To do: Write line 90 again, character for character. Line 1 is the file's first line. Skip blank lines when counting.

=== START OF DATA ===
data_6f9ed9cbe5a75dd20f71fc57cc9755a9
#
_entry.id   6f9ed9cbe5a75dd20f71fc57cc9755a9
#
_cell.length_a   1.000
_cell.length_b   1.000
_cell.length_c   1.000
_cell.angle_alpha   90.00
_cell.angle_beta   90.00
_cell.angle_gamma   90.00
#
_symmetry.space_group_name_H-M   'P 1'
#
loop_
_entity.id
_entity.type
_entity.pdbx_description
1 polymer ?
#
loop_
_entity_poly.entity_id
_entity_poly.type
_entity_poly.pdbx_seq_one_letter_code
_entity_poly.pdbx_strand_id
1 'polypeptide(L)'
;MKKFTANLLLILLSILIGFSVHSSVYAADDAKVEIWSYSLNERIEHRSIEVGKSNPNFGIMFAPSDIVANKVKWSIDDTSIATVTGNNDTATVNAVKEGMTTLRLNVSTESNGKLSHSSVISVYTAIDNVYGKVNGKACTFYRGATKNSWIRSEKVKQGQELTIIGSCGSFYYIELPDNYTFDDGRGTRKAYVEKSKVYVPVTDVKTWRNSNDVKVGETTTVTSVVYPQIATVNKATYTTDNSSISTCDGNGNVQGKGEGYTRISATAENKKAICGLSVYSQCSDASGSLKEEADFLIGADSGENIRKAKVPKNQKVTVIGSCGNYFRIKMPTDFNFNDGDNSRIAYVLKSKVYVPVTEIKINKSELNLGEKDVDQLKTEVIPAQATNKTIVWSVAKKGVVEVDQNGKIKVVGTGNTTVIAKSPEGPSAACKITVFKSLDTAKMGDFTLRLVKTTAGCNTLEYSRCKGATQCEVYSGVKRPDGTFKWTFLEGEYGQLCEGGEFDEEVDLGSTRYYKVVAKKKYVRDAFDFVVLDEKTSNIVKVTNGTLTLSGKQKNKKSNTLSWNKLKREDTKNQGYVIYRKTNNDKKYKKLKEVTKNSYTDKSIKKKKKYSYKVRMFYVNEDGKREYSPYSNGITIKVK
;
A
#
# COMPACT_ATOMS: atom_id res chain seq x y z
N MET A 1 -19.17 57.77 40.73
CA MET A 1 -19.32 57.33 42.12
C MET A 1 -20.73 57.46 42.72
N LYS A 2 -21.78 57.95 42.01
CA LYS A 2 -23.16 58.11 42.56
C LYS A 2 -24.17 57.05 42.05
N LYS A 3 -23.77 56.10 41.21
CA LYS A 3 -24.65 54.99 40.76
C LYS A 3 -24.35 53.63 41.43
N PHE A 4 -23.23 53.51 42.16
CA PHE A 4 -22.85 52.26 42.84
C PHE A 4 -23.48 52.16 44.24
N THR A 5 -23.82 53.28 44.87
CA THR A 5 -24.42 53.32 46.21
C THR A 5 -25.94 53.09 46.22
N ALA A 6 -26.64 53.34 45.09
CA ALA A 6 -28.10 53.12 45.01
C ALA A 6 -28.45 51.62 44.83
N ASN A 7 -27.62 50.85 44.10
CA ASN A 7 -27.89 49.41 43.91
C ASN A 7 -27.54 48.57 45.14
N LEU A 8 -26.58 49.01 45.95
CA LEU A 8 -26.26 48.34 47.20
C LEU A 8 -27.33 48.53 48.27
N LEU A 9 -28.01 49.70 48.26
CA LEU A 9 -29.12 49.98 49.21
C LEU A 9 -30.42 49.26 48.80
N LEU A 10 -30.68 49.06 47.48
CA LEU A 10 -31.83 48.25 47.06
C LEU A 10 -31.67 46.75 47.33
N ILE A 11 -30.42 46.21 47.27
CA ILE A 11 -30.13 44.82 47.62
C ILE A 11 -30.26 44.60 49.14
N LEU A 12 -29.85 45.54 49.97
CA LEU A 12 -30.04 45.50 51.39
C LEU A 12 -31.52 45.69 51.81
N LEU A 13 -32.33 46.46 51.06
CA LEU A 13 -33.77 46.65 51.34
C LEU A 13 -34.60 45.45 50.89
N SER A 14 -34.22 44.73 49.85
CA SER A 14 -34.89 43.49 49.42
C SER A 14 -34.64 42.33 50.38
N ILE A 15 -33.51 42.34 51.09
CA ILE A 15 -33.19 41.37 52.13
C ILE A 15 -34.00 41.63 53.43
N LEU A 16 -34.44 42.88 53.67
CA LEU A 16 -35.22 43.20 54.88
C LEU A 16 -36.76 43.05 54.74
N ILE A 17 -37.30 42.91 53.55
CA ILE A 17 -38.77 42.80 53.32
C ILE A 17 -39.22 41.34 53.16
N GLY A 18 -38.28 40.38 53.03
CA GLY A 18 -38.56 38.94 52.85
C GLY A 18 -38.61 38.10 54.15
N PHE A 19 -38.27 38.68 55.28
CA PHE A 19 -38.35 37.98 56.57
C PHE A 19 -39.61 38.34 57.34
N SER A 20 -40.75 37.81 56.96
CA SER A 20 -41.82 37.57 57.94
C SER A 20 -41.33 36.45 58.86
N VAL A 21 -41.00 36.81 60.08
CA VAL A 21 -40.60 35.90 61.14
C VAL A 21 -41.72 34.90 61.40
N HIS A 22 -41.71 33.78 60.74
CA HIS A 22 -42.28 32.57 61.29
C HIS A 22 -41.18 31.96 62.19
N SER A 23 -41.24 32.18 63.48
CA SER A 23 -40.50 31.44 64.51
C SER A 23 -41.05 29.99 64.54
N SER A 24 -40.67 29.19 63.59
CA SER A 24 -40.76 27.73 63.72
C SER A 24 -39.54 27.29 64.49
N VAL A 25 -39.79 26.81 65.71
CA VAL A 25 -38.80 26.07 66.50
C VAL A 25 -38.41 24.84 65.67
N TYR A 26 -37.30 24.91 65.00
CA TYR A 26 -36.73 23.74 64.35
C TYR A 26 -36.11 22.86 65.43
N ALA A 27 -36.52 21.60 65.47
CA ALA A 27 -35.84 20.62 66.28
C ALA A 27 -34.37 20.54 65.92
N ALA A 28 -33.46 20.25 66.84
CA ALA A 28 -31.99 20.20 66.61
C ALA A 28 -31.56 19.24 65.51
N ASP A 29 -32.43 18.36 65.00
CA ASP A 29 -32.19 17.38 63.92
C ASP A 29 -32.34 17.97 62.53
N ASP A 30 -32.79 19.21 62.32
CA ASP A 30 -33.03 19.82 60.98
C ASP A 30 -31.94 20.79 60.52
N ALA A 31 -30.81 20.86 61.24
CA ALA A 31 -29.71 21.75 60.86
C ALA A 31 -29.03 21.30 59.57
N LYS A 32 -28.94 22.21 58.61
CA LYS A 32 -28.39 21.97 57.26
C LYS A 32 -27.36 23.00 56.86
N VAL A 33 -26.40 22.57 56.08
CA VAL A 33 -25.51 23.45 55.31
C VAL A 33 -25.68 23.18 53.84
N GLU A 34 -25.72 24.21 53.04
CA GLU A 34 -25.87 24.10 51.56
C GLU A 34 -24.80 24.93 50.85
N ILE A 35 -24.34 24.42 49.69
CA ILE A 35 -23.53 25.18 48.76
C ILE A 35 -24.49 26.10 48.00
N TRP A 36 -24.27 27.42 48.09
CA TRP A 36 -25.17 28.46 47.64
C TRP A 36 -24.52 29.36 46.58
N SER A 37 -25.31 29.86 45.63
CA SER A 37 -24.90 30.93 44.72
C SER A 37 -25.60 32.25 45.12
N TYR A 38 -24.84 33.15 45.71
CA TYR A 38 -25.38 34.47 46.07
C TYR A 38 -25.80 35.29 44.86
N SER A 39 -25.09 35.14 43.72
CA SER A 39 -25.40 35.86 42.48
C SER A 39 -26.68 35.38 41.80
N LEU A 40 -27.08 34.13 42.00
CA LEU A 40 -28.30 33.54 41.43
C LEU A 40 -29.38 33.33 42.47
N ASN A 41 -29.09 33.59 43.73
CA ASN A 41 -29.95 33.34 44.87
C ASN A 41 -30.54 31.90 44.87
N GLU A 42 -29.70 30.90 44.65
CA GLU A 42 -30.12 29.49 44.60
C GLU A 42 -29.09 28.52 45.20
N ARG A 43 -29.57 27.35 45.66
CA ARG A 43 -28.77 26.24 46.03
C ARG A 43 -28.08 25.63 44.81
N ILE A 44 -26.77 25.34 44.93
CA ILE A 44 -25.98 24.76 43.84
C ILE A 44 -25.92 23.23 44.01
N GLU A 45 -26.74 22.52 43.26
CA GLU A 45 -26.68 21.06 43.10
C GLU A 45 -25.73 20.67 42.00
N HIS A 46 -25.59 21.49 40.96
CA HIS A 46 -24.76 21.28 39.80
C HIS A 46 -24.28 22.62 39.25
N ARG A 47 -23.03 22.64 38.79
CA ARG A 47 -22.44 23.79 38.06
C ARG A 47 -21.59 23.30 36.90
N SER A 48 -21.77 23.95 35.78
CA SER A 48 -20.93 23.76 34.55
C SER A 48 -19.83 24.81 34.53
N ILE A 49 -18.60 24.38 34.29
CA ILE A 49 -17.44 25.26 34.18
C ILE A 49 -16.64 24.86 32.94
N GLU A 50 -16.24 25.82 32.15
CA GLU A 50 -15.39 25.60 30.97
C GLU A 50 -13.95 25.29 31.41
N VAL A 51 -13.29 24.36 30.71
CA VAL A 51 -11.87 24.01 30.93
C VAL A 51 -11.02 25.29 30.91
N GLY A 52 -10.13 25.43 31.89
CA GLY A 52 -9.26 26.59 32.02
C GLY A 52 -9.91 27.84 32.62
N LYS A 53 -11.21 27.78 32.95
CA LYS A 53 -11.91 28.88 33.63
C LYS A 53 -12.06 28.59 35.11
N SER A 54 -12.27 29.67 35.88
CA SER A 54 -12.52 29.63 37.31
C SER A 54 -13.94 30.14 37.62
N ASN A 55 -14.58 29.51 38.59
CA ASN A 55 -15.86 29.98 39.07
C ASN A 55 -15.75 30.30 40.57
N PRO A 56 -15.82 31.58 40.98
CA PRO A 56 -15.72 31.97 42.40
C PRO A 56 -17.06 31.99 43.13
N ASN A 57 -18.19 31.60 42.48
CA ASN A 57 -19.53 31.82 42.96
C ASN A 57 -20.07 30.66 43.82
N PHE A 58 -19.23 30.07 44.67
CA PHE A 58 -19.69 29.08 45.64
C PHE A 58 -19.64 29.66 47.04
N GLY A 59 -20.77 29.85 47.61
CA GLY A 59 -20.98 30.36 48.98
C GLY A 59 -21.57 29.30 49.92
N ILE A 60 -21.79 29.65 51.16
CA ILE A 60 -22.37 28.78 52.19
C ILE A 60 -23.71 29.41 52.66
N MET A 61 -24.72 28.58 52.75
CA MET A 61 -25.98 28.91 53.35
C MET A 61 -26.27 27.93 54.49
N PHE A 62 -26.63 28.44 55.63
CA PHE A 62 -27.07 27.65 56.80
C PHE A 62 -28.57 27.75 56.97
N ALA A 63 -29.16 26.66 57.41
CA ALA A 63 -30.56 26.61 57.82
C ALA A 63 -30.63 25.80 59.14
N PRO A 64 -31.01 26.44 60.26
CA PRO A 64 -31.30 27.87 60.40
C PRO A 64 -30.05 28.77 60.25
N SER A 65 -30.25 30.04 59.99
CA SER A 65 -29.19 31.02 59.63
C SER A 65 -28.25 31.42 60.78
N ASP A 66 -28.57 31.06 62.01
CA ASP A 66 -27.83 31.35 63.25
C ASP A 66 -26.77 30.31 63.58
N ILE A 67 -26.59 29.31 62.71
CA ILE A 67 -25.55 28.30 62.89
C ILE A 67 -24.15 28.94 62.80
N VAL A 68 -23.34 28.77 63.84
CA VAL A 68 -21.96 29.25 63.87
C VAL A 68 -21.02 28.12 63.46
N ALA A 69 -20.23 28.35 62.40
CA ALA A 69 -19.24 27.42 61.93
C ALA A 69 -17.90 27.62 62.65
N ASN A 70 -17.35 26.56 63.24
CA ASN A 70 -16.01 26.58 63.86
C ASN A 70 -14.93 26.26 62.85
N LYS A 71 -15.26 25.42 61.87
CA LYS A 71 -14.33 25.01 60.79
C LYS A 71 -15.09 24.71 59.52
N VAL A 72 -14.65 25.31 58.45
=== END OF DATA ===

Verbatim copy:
C SER A 20 -41.33 36.45 58.86